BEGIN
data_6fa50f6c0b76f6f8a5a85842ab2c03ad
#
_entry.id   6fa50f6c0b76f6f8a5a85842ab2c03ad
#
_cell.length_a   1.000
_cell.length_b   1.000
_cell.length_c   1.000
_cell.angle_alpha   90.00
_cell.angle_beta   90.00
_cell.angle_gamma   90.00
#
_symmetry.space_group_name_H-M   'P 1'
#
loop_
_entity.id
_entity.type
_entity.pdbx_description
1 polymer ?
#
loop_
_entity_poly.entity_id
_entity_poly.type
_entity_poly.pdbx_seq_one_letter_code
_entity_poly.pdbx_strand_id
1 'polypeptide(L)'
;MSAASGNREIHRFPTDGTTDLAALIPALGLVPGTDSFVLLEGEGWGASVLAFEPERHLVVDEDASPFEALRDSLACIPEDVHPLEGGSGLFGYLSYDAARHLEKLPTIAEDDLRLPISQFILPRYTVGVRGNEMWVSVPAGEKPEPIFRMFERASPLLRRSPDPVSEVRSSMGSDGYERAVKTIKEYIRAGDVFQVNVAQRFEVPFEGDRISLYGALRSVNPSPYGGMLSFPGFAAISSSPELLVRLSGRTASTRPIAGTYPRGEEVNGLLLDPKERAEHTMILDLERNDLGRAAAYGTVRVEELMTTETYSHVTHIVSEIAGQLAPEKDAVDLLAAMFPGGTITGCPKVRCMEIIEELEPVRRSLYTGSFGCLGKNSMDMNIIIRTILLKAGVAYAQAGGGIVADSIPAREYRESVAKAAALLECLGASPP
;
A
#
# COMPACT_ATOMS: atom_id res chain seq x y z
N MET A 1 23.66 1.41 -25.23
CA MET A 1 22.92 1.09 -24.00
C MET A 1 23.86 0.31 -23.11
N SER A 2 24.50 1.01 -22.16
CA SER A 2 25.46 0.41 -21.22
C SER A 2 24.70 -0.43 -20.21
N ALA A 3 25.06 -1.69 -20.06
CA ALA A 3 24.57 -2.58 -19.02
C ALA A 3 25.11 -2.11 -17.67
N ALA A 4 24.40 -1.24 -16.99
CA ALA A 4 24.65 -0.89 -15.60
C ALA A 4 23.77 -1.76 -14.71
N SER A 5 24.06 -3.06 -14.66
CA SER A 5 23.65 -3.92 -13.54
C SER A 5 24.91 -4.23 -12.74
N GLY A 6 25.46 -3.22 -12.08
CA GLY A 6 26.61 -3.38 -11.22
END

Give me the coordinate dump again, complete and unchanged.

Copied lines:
data_6fa50f6c0b76f6f8a5a85842ab2c03ad
#
_entry.id   6fa50f6c0b76f6f8a5a85842ab2c03ad
#
_cell.length_a   1.000
_cell.length_b   1.000
_cell.length_c   1.000
_cell.angle_alpha   90.00
_cell.angle_beta   90.00
_cell.angle_gamma   90.00
#
_symmetry.space_group_name_H-M   'P 1'
#
loop_
_entity.id
_entity.type
_entity.pdbx_description
1 polymer ?
#
loop_
_entity_poly.entity_id
_entity_poly.type
_entity_poly.pdbx_seq_one_letter_code
_entity_poly.pdbx_strand_id
1 'polypeptide(L)'
;MSAASGNREIHRFPTDGTTDLAALIPALGLVPGTDSFVLLEGEGWGASVLAFEPERHLVVDEDASPFEALRDSLACIPEDVHPLEGGSGLFGYLSYDAARHLEKLPTIAEDDLRLPISQFILPRYTVGVRGNEMWVSVPAGEKPEPIFRMFERASPLLRRSPDPVSEVRSSMGSDGYERAVKTIKEYIRAGDVFQVNVAQRFEVPFEGDRISLYGALRSVNPSPYGGMLSFPGFAAISSSPELLVRLSGRTASTRPIAGTYPRGEEVNGLLLDPKERAEHTMILDLERNDLGRAAAYGTVRVEELMTTETYSHVTHIVSEIAGQLAPEKDAVDLLAAMFPGGTITGCPKVRCMEIIEELEPVRRSLYTGSFGCLGKNSMDMNIIIRTILLKAGVAYAQAGGGIVADSIPAREYRESVAKAAALLECLGASPP
;
A
#
# COMPACT_ATOMS: atom_id res chain seq x y z
N MET A 1 23.66 1.41 -25.23
CA MET A 1 22.92 1.09 -24.00
C MET A 1 23.86 0.31 -23.11
N SER A 2 24.50 1.01 -22.16
CA SER A 2 25.46 0.41 -21.22
C SER A 2 24.70 -0.43 -20.21
N ALA A 3 25.06 -1.69 -20.06
CA ALA A 3 24.57 -2.58 -19.02
C ALA A 3 25.11 -2.11 -17.67
N ALA A 4 24.40 -1.24 -16.99
CA ALA A 4 24.65 -0.89 -15.60
C ALA A 4 23.77 -1.76 -14.71
N SER A 5 24.06 -3.06 -14.66
CA SER A 5 23.65 -3.92 -13.54
C SER A 5 24.91 -4.23 -12.74
N GLY A 6 25.46 -3.22 -12.08
CA GLY A 6 26.61 -3.38 -11.22